Vocab Study Tools and Resources
    Helpful Websites
    Best dictionary on the planet (and interwebs!): The American Heritage Dictionary
    Quizlet - This has all the units, and helps you review via flash cards and other interactive things.
    This has really cool features. You're able to select whatever level you're in, and once you do you have different study options:
    • Selecting whatever unit, and however many units. This comes in handy during midterms/finals because you can review all the units you need to and they will all be scattered throughout the activity you choose.
    • Learning Definition
    • Vocab Sentences
    • Synonym Practice
    • Antonym Online
    • Parts of Speech
    • Spelling Fill-in
    • Reverse Definition
    • Reverse Synonym
    • Reverse Antonym
    • Stress Marks
    • Spelling Multiple Choice

    Practice Quizzes
    Level E
    • Unit 1:  Unit 1 Practice Activity and Unit 1 Quiz (with answers)
    • Unit 2:  Unit 2 Practice Activity and Unit 2 Quiz (with answers)
    • Unit 3:  Unit 3 Practice Activity and Unit 3 Quiz (with answers)
    Level G
    Templates and Organizers
    Here is where you can access templates for our various exercises if you've misplaced those I gave out in class.  Print them out again and bring them in!

    LINCS Cards: This is a great strategy for those who like note cards.  It promotes repetition and experience with the word in various modes.   

    Vocab All Stars!!
    • Level G All-Stars (2015) - Periods 3 and 6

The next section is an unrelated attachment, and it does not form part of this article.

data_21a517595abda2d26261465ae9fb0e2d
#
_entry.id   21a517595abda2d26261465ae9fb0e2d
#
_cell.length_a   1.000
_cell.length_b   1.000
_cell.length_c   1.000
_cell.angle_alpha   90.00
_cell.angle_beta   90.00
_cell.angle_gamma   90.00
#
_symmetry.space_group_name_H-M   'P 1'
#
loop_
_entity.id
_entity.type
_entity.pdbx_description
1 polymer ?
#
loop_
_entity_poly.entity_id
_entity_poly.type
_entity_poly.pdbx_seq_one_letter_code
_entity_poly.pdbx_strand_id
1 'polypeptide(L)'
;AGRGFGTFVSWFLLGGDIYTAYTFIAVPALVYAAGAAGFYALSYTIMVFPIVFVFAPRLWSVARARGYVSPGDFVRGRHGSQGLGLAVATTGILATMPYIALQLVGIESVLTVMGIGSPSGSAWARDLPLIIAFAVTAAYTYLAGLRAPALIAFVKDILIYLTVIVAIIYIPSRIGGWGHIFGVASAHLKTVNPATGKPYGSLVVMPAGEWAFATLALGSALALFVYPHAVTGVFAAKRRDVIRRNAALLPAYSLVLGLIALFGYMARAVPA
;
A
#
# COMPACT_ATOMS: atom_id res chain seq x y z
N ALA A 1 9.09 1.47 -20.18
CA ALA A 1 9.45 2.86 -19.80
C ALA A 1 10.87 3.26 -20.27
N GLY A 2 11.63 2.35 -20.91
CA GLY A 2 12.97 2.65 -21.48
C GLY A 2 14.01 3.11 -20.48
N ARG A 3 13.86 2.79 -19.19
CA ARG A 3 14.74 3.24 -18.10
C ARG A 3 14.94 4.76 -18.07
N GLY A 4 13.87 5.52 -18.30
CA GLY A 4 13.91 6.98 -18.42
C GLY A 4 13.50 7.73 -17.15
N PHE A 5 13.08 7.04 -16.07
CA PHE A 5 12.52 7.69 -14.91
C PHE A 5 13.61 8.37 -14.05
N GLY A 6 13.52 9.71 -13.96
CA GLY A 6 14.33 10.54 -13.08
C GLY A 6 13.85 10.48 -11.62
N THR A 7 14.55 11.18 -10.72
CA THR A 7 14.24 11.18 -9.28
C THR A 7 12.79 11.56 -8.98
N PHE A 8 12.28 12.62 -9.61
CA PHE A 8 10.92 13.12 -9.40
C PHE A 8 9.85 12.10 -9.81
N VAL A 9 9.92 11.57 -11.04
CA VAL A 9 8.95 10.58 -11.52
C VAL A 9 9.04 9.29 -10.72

Study Tools
    Does this sound familiar? 
    I know the word DEFINITION, but I'm struggling with USING it in a sentence.
    Sometimes, we know the definition of a word, but when it comes to using it in a sentence, we don't quite get it right contextually. That is probably because you're not quite sure of the part of speech or how the word can be used.  Here are some useful materials.
    How to Tell a Part of Speech
    • When learning vocabulary, it is important and helpful to know derivatives. Knowing the various parts of speech will help you learn derivatives.
      • Click for some helpful charts  that illustrate patterns in word endings that will help you recognize the parts of speech. 

    Verbs:  Transitive or Intransitive?

    A verb can either take an object, meaning it will apply the action directly TO something (transitive) or not, meaning the action happens but not to something (intransitive). 


    • Intransitive verb:  Run
      • Sample sentence:  I run to her when she is sad.
      • Explanation:  You cannot say "I run her." because you cannot do the action of running TO someone (or something). 
    • Transitive verb:  Comfort
      • Sample sentence:  I comfort my sister when she is sad.
      • Explanation:  I actually do this action TO someone so it must take an object (my sister).  It would make no sense to say "I comfort to her..."  It NEEDS an object...making it transitive.

    If you're having difficulty telling the difference, check out the American Heritage Dictionary to learn of it.  The abbreviations are "tr." and "intr." This is also a great site to check the definition of words...MUCH better than dictionary.com.   



    Sadlier-Oxford Vocab Workshop Website
    This is the home site of the company that makes your vocab books.  They have audio readings of most levels as well as games and puzzles to help you review.  A great review tool!

    Word Roots
    It is less important to know definitions to whole words and more important to be able to recognize word roots and their meanings.  That way, you can view any combination of them and be able to determine its overall definition.  Pretty cool, right?
    Check out the following:
    Word Roots quiz - Use this online quiz to help gain exposure to the many, many roots our language (and others) employs. 
    Word Info - This is my new favorite website!  You can type in words or parts of words that you're unsure of.  In a moment, it will give you what the part means AND a quiz to see how well you know.  Hello awesome!
    More Word Roots - Alphabetically organized, a very quick and helpful resource if you've noticed a pattern in word roots.